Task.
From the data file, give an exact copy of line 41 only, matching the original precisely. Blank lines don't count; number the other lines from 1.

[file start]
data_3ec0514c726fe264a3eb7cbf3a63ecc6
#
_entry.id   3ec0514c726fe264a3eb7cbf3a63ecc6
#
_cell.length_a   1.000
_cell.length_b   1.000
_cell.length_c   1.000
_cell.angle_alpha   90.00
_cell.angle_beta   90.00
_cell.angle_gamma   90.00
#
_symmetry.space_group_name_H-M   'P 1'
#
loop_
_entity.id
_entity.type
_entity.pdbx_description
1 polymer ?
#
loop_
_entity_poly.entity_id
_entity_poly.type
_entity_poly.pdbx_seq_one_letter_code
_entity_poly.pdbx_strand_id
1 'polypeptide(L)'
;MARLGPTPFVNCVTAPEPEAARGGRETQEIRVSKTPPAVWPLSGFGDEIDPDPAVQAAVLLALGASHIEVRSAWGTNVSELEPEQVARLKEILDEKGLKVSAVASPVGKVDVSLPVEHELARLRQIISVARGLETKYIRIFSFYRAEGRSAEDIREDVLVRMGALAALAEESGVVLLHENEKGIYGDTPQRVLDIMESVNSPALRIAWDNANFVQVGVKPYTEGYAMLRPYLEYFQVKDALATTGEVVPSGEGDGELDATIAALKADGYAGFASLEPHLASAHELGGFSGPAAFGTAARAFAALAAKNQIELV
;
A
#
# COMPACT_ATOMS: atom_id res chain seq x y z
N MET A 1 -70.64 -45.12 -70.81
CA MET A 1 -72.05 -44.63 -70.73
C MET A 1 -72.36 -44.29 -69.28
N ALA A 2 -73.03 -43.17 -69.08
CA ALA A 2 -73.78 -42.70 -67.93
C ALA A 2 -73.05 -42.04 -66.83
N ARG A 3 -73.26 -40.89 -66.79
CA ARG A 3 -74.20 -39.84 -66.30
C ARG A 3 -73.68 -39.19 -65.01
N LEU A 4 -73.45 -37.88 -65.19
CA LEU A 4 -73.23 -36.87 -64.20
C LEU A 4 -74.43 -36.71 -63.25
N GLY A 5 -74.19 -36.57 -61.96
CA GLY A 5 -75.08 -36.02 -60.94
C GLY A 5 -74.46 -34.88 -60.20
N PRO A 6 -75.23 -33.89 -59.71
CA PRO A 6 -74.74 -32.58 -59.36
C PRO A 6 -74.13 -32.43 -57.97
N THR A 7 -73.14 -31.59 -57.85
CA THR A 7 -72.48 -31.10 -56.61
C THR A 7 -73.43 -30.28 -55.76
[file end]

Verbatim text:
CA LEU A 4 -73.23 -36.87 -64.20